I think the important point is to call licensing. And know your state laws. That would prevent a lot of issues. Just because a parent wouldn't do x,y,z, doesn't mean another person wouldn't.

I also agree communication is very important.

And another fine point. What 3 year olds say isn't always what they hear.
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Cradle2crayons 10:10 AM 09-03-2013
Originally Posted by mojoandrojosmama:
She gave us a "packet" of information. There was no actual handbook. There was one piece of paper that said what her hours were, what we needed to bring on the first day and on the first day of every month after that (supplies, snacks, etc) and that she requested two week notice prior to withdraw. We did not sign this peice of paper. All we signed was the information card and some other consent things (sunscreen, outdoor play, etc)., a state required from that was supposed to replace the need for immunization records and a state required from stating who is providing what food.

I just had to go with my gut, my three year old is a very good girl and is pretty brutally honest so if she is this upset about going and tells me she is being yelled at, I believe her.

I just don't want this to turn "ugly". I just want her to understand my concerns and let us go. If I could afford to pay her, I would, but I just can't pay double daycare for 2 children.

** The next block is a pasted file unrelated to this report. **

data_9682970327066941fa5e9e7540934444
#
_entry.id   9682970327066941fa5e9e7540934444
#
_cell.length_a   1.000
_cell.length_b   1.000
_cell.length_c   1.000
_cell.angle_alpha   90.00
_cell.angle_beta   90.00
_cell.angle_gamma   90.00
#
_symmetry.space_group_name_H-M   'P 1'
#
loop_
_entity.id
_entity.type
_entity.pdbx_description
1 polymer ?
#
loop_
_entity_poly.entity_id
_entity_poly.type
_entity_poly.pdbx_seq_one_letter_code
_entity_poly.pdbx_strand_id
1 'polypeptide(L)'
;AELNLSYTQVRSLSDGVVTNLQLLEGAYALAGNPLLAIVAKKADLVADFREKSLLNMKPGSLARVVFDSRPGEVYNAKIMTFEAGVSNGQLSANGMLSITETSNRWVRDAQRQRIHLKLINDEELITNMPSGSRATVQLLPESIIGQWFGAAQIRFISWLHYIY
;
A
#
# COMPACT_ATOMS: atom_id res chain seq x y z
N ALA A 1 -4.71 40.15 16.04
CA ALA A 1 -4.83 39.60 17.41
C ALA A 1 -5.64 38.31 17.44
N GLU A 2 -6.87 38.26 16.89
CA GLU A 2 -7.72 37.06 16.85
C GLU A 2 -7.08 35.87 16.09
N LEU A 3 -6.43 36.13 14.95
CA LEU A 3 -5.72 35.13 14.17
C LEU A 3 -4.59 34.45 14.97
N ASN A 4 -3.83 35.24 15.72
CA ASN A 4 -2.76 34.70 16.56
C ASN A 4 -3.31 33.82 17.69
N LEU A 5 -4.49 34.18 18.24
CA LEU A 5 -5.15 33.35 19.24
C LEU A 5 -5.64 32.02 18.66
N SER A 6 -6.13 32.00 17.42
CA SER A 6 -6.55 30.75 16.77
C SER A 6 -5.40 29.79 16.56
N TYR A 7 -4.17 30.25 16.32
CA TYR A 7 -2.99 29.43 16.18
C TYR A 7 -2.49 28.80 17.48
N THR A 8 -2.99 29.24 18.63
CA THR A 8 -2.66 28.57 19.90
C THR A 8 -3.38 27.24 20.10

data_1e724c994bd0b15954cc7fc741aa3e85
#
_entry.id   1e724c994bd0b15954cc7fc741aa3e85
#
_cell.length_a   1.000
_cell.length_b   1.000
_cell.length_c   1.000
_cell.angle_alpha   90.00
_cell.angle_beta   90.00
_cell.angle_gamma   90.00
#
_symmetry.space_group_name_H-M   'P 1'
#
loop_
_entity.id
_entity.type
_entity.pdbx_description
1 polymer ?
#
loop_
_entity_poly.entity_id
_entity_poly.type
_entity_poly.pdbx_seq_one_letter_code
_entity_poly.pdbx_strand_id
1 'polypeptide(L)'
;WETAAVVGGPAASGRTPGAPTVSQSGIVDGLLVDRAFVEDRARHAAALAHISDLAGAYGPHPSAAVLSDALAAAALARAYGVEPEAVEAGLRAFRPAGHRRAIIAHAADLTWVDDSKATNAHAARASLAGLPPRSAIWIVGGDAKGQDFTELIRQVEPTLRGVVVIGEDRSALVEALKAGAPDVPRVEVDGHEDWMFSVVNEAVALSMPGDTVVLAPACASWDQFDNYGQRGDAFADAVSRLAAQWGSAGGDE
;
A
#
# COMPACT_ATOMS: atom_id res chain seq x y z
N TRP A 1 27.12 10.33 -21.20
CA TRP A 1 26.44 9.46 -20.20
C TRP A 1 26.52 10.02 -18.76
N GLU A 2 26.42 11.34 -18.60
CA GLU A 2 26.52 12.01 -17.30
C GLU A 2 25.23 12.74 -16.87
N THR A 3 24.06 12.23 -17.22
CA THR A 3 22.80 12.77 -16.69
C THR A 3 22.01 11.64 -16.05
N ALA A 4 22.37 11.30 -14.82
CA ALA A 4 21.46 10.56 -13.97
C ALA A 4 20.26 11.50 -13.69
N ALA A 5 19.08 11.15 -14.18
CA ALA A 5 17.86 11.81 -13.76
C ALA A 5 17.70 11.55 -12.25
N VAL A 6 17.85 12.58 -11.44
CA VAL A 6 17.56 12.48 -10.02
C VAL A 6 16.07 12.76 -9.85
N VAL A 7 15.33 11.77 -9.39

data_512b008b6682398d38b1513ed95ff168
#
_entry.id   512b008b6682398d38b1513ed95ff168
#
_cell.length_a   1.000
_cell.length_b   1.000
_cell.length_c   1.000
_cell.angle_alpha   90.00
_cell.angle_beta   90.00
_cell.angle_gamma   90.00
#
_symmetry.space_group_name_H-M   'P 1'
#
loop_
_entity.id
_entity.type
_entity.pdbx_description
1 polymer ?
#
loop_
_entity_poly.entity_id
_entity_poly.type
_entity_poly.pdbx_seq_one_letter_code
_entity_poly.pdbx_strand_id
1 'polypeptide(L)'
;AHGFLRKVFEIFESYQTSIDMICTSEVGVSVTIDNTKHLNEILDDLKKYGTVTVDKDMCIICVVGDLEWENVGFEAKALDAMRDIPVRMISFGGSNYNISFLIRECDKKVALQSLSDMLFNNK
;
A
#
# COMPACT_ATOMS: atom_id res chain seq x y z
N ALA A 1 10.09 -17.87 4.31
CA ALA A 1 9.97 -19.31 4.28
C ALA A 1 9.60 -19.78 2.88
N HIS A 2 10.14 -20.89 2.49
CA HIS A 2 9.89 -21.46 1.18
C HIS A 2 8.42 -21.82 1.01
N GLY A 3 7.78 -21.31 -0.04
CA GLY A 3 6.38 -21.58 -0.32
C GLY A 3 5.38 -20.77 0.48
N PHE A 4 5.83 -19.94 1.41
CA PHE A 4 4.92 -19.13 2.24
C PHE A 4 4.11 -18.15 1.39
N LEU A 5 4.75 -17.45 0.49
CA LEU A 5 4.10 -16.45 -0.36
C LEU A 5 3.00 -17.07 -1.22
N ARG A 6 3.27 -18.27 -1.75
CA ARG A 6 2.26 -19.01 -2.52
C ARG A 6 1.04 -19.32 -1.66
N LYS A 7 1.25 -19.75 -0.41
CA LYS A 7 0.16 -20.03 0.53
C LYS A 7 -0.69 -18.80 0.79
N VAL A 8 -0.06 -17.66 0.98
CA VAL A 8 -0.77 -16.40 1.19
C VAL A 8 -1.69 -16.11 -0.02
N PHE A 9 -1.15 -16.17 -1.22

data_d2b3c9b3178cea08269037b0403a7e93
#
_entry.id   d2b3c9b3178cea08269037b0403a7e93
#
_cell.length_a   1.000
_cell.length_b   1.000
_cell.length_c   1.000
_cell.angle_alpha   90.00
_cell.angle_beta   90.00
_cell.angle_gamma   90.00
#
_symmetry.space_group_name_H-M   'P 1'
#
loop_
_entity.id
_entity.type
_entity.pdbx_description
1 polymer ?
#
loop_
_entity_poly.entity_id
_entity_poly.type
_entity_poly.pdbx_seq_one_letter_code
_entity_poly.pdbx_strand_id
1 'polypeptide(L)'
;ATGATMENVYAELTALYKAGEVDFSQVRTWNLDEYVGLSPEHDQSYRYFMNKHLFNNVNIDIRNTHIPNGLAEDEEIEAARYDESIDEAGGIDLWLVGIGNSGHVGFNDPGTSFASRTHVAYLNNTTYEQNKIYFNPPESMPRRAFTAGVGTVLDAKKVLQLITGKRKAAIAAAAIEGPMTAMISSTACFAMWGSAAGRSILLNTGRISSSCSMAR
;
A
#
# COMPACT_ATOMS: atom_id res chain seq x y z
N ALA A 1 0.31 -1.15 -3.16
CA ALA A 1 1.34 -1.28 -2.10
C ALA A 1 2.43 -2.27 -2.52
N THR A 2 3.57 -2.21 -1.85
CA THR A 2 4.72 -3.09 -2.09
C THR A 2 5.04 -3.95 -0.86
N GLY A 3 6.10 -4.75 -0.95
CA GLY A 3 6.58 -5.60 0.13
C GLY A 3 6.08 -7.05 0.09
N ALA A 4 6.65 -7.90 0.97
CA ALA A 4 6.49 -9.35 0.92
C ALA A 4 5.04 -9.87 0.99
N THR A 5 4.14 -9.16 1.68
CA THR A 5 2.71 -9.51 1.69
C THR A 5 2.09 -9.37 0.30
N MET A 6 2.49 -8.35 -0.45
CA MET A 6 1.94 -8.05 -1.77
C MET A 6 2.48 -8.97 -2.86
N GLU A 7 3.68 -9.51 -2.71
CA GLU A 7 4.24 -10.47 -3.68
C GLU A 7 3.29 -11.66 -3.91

Have you communicated this to her?? And you do realize that 3 year olds may think its yelling and instead it's just firm conversation
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Cradle2crayons 10:12 AM 09-03-2013
Originally Posted by mojoandrojosmama:
She gave us a "packet" of information. There was no actual handbook. There was one piece of paper that said what her hours were, what we needed to bring on the first day and on the first day of every month after that (supplies, snacks, etc) and that she requested two week notice prior to withdraw. We did not sign this peice of paper. All we signed was the information card and some other consent things (sunscreen, outdoor play, etc)., a state required from that was supposed to replace the need for immunization records and a state required from stating who is providing what food.

I just had to go with my gut, my three year old is a very good girl and is pretty brutally honest so if she is this upset about going and tells me she is being yelled at, I believe her.